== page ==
The total length of the skin incision was 25 cm  for the bikini incision and conventional RAO. In the case of an ilioinguinal incision through a modified Smith-Petersen approach, such as a Bernese periacetabular osteotomy (Ganz), the skin incision length was at least 20 cm or more [7, 13, 21]. The advantages of trochanteric osteotomy are that it allows a visible continuous osteotomy line in an operative field, and distal transposition (ie, pulling down) of the greater trochanter is available to control tension of the hip abductor muscle. A disadvantage is that it takes one more procedure for reattachment of the greater trochanter. Our surgical procedure was not minimally invasive because muscle resection of the gluteus minimus and short rotator (piriformis) were inevitable, although these resections and reattachments do not influence abductor strength. As this is one limitation of our study, we called this procedure less invasive.
The predicted 10-year survival rate in this study was 72.1% for advanced-stage osteoarthritis hips, which is similar to rates of 72.2% after 10 years , 79% after 11 years , and 71% after 8 years  in other reports. In addition, the affected hips functioned well clinically without weakening the hip abductor muscles in almost all cases. Thus, it seems there is no disadvantage of this less-invasive procedure in patients with Stages 1 to 3 osteoarthritis. However, on the basis of our data, this type of osteotomy is not recommended for patients with more advanced-stage osteoarthritis (Stage 4) who had aggravation of joint incongruency, narrowing of the joint space less than 1 mm observed on AP radiographs of the patient in the standing position, and especially partial disappearance (Class D congruency according to Yasunaga et al. ) of the cartilage space in the hip abducted position.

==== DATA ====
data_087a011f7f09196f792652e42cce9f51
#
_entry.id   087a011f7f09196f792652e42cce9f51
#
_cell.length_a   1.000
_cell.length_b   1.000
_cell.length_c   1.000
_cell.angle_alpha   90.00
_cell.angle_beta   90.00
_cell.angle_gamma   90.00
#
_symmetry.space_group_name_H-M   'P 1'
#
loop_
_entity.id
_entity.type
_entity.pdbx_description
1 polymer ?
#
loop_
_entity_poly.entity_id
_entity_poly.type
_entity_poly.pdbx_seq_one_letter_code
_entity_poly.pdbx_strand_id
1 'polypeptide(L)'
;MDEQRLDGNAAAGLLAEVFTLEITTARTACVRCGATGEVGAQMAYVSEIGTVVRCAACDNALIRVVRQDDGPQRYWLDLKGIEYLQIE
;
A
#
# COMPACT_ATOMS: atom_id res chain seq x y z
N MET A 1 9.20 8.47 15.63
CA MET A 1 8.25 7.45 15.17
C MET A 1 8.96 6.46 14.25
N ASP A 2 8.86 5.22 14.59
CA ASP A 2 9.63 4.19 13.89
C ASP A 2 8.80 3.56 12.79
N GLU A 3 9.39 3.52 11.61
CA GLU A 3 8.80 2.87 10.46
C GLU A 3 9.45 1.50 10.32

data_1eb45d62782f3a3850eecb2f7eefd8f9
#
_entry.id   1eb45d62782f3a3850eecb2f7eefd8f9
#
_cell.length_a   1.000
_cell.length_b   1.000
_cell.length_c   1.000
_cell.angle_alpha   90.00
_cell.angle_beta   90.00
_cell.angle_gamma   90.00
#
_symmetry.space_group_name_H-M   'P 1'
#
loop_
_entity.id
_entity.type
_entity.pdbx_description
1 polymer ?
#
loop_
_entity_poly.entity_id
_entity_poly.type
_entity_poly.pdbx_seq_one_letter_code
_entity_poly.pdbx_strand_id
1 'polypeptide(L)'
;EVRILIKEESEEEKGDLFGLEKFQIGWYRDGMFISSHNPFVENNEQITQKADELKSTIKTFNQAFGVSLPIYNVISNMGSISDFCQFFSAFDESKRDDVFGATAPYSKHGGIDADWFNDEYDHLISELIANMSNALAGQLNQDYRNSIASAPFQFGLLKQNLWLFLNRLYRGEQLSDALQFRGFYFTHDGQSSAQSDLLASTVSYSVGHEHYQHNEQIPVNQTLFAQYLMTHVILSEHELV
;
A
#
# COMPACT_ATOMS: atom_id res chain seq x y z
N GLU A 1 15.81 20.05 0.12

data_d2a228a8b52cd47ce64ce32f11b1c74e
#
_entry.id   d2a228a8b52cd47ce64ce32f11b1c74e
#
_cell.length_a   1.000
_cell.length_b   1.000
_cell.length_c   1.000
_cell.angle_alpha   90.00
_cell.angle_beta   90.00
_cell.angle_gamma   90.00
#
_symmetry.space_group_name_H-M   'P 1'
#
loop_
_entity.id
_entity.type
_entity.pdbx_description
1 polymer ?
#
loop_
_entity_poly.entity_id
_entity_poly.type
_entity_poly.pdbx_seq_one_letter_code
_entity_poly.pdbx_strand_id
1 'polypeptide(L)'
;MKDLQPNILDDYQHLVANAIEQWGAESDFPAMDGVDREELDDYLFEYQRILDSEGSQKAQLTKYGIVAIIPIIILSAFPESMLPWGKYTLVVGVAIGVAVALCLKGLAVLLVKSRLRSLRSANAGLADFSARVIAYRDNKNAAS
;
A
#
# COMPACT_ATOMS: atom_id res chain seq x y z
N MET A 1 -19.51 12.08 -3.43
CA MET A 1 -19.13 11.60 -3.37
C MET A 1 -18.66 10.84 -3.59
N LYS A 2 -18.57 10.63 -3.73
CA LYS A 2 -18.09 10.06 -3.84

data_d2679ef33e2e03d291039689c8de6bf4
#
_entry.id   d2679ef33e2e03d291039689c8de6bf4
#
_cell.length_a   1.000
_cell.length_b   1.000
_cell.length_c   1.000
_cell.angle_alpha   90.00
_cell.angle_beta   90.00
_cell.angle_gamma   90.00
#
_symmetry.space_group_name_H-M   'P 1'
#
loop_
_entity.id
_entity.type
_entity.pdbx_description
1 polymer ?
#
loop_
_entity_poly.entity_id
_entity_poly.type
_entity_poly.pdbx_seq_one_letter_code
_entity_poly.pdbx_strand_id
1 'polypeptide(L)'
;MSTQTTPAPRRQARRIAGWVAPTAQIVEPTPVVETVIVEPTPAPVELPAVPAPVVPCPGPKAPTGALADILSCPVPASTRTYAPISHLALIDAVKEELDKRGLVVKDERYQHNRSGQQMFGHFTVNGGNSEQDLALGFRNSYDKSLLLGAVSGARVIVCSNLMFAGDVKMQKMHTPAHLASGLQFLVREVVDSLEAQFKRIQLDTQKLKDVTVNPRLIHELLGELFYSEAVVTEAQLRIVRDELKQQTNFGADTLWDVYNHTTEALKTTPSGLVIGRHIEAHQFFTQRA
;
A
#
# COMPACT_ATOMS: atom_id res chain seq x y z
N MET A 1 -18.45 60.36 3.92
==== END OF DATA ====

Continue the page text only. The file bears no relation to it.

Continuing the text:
Our approach requires a single skin incision of only 10- to 15-cm length, which provides satisfactory exposure by only retracting the gluteus medius with an osteotomized greater trochanter and an approach only from the outside of the ilium with a osteotome. Although this surgical technique might provide a benefit to the patients undergoing RAO, especially for cosmesis, which is important to younger female patients, further investigation is necessary to examine the benefit relative to long-term clinical and radiographic results.
Our surgical procedure focused on a short skin incision, retraction (not excision) of the gluteus medius muscle with an osteotomized greater trochanter, no excision of the rectus femoris muscle, and an approach only from the outside of the ilium with a osteotome. We had no patients with Trendelenburg gait postoperatively and good clinical results without progression of osteoarthritis in hips with early-stage ostearthritis. However, further investigation is necessary for hips with advanced-stage osteoarthritis.
We thank Judy R. Feinberg PhD, for excellent assistance and advice. We also thank Shizuo Murase MD, Ichiro Owan MD, and Naoyuki Katayama MD, for their clinical assistances.